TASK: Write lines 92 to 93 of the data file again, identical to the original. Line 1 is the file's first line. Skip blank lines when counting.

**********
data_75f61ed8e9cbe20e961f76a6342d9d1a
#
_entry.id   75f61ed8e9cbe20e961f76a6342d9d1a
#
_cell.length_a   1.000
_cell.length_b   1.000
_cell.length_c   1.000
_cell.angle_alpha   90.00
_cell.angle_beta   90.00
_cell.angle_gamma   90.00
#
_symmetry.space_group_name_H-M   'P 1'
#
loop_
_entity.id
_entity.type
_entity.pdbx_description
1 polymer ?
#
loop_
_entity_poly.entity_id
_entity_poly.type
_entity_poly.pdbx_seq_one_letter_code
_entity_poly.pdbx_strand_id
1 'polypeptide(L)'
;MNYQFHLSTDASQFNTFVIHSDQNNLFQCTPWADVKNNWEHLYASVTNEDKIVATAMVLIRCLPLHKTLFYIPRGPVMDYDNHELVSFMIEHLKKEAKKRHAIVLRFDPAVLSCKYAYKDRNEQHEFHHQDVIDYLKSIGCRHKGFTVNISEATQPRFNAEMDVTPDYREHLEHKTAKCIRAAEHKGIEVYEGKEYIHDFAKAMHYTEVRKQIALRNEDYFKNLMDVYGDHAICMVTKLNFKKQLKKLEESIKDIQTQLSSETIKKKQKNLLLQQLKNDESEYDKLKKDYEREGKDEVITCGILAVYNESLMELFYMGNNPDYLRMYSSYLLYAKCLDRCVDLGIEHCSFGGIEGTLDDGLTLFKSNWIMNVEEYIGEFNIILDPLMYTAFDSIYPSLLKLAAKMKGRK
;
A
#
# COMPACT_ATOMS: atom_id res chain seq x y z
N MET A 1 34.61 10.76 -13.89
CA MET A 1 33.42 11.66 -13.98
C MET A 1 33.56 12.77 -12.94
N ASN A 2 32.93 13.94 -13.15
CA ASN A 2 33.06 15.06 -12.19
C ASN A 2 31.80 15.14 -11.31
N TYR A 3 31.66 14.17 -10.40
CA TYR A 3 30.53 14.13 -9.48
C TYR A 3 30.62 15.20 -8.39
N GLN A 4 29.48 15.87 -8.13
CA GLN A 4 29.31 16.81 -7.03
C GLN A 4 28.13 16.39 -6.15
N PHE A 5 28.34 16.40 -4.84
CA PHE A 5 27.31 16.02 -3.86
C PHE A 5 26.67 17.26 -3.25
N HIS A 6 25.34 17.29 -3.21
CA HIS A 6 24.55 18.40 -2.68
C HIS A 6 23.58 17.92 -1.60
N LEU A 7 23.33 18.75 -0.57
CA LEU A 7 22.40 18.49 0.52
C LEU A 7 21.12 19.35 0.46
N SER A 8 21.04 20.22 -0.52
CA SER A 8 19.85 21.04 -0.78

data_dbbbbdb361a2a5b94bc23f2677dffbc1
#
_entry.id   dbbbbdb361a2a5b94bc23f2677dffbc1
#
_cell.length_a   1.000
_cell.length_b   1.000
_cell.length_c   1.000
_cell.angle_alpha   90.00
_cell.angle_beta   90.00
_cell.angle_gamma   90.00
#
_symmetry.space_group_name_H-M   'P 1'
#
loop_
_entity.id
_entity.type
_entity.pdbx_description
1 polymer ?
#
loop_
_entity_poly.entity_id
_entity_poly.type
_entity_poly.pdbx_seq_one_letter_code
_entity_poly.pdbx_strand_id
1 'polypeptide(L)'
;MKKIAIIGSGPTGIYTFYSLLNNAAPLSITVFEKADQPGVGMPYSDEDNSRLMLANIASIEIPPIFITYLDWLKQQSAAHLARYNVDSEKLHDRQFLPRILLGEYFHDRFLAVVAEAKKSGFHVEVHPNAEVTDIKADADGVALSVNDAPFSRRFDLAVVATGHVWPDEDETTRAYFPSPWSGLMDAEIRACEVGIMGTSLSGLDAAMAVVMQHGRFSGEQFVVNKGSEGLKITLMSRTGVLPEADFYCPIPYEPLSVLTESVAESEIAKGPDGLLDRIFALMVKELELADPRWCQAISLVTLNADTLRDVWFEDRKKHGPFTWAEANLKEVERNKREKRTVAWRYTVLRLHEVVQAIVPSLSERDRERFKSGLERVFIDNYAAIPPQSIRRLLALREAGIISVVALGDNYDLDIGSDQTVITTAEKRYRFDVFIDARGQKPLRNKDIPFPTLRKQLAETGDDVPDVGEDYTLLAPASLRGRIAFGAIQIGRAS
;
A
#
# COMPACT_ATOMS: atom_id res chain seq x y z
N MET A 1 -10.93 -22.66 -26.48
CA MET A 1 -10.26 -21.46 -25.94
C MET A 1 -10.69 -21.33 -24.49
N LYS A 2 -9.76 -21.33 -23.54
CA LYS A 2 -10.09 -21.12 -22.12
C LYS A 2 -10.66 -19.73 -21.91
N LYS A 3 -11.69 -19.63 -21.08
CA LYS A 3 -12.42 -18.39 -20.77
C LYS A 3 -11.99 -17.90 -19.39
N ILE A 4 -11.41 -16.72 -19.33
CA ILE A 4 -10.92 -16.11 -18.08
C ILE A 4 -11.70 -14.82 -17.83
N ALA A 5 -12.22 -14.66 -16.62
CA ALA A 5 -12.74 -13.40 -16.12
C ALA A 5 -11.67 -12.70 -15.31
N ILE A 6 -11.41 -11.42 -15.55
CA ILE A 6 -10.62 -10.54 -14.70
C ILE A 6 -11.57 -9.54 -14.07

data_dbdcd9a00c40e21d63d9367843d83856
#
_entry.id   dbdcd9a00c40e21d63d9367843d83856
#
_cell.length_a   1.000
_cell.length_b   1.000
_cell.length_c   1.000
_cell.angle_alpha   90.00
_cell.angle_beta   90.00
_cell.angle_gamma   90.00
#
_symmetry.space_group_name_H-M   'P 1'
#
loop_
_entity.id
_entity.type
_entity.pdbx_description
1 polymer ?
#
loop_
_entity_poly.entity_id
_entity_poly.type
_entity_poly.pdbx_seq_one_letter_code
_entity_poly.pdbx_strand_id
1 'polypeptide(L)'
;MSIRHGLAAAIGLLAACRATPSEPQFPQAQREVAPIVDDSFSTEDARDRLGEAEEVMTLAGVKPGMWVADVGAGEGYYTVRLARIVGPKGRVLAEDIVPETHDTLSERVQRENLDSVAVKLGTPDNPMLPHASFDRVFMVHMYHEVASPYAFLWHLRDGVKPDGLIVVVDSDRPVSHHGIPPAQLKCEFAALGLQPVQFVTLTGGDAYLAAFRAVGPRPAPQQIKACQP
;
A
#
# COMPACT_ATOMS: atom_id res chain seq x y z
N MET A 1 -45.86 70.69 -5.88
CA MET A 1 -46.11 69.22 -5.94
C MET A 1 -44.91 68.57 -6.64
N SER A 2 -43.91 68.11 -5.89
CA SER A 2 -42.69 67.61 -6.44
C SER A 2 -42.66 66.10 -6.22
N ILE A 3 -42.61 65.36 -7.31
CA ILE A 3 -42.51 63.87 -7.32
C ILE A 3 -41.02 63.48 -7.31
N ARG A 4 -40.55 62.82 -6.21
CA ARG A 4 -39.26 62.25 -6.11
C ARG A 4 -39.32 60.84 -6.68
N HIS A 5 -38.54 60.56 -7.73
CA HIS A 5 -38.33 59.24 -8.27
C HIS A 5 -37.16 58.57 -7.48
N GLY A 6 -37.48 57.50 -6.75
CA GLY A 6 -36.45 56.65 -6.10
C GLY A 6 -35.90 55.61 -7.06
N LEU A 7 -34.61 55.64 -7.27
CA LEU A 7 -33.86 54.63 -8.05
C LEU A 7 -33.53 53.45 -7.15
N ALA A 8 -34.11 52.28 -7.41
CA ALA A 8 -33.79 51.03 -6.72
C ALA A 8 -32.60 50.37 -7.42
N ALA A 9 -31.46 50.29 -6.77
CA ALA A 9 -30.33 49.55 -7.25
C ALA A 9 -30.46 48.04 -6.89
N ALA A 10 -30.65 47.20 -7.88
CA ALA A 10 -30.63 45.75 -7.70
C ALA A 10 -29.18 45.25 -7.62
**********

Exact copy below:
C LYS A 3 -11.99 -17.90 -19.39
N ILE A 4 -11.41 -16.72 -19.33